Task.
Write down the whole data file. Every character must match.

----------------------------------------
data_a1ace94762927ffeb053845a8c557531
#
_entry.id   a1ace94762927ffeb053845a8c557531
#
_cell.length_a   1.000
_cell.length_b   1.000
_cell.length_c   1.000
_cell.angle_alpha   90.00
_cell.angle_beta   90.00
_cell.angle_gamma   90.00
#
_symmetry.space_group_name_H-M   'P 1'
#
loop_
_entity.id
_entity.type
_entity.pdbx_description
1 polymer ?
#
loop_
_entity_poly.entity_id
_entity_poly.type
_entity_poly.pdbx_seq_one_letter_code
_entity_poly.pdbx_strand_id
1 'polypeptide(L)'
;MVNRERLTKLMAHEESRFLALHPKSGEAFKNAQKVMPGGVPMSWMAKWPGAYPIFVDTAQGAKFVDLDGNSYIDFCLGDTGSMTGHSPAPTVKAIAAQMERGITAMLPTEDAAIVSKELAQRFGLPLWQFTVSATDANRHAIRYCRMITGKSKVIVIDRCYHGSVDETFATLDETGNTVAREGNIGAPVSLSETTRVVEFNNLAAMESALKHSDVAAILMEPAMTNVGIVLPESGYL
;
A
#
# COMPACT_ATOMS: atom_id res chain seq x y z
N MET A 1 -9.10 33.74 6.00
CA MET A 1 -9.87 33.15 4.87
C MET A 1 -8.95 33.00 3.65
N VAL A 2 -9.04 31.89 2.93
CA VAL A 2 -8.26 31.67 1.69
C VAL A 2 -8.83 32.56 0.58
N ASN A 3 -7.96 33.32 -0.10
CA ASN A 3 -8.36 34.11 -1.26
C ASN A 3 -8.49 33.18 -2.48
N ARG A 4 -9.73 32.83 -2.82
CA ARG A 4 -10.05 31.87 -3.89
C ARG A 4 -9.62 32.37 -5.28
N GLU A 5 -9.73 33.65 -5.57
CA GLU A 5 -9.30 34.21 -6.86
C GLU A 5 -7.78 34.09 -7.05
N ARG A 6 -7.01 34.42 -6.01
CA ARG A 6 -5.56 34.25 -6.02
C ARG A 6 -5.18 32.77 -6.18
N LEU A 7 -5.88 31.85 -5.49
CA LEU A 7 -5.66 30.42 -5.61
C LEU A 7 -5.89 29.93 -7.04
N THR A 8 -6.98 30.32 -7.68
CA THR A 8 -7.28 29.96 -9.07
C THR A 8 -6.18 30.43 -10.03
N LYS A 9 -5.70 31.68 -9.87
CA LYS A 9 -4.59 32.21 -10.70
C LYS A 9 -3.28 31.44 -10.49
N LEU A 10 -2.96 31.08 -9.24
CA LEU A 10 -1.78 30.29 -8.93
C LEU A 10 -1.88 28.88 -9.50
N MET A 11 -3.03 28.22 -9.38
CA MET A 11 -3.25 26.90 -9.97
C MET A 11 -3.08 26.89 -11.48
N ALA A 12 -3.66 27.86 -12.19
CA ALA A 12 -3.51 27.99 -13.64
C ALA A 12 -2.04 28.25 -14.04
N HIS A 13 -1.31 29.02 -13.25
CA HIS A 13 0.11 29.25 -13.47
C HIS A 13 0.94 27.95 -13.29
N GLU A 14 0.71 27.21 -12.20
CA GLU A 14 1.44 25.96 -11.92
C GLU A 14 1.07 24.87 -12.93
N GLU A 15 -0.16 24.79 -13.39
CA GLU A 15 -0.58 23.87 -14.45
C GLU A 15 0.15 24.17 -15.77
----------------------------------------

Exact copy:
data_a1ace94762927ffeb053845a8c557531
#
_entry.id   a1ace94762927ffeb053845a8c557531
#
_cell.length_a   1.000
_cell.length_b   1.000
_cell.length_c   1.000
_cell.angle_alpha   90.00
_cell.angle_beta   90.00
_cell.angle_gamma   90.00
#
_symmetry.space_group_name_H-M   'P 1'
#
loop_
_entity.id
_entity.type
_entity.pdbx_description
1 polymer ?
#
loop_
_entity_poly.entity_id
_entity_poly.type
_entity_poly.pdbx_seq_one_letter_code
_entity_poly.pdbx_strand_id
1 'polypeptide(L)'
;MVNRERLTKLMAHEESRFLALHPKSGEAFKNAQKVMPGGVPMSWMAKWPGAYPIFVDTAQGAKFVDLDGNSYIDFCLGDTGSMTGHSPAPTVKAIAAQMERGITAMLPTEDAAIVSKELAQRFGLPLWQFTVSATDANRHAIRYCRMITGKSKVIVIDRCYHGSVDETFATLDETGNTVAREGNIGAPVSLSETTRVVEFNNLAAMESALKHSDVAAILMEPAMTNVGIVLPESGYL
;
A
#
# COMPACT_ATOMS: atom_id res chain seq x y z
N MET A 1 -9.10 33.74 6.00
CA MET A 1 -9.87 33.15 4.87
C MET A 1 -8.95 33.00 3.65
N VAL A 2 -9.04 31.89 2.93
CA VAL A 2 -8.26 31.67 1.69
C VAL A 2 -8.83 32.56 0.58
N ASN A 3 -7.96 33.32 -0.10
CA ASN A 3 -8.36 34.11 -1.26
C ASN A 3 -8.49 33.18 -2.48
N ARG A 4 -9.73 32.83 -2.82
CA ARG A 4 -10.05 31.87 -3.89
C ARG A 4 -9.62 32.37 -5.28
N GLU A 5 -9.73 33.65 -5.57
CA GLU A 5 -9.30 34.21 -6.86
C GLU A 5 -7.78 34.09 -7.05
N ARG A 6 -7.01 34.42 -6.01
CA ARG A 6 -5.56 34.25 -6.02
C ARG A 6 -5.18 32.77 -6.18
N LEU A 7 -5.88 31.85 -5.49
CA LEU A 7 -5.66 30.42 -5.61
C LEU A 7 -5.89 29.93 -7.04
N THR A 8 -6.98 30.32 -7.68
CA THR A 8 -7.28 29.96 -9.07
C THR A 8 -6.18 30.43 -10.03
N LYS A 9 -5.70 31.68 -9.87
CA LYS A 9 -4.59 32.21 -10.70
C LYS A 9 -3.28 31.44 -10.49
N LEU A 10 -2.96 31.08 -9.24
CA LEU A 10 -1.78 30.29 -8.93
C LEU A 10 -1.88 28.88 -9.50
N MET A 11 -3.03 28.22 -9.38
CA MET A 11 -3.25 26.90 -9.97
C MET A 11 -3.08 26.89 -11.48
N ALA A 12 -3.66 27.86 -12.19
CA ALA A 12 -3.51 27.99 -13.64
C ALA A 12 -2.04 28.25 -14.04
N HIS A 13 -1.31 29.02 -13.25
CA HIS A 13 0.11 29.25 -13.47
C HIS A 13 0.94 27.95 -13.29
N GLU A 14 0.71 27.21 -12.20
CA GLU A 14 1.44 25.96 -11.92
C GLU A 14 1.07 24.87 -12.93
N GLU A 15 -0.16 24.79 -13.39
CA GLU A 15 -0.58 23.87 -14.45
C GLU A 15 0.15 24.17 -15.77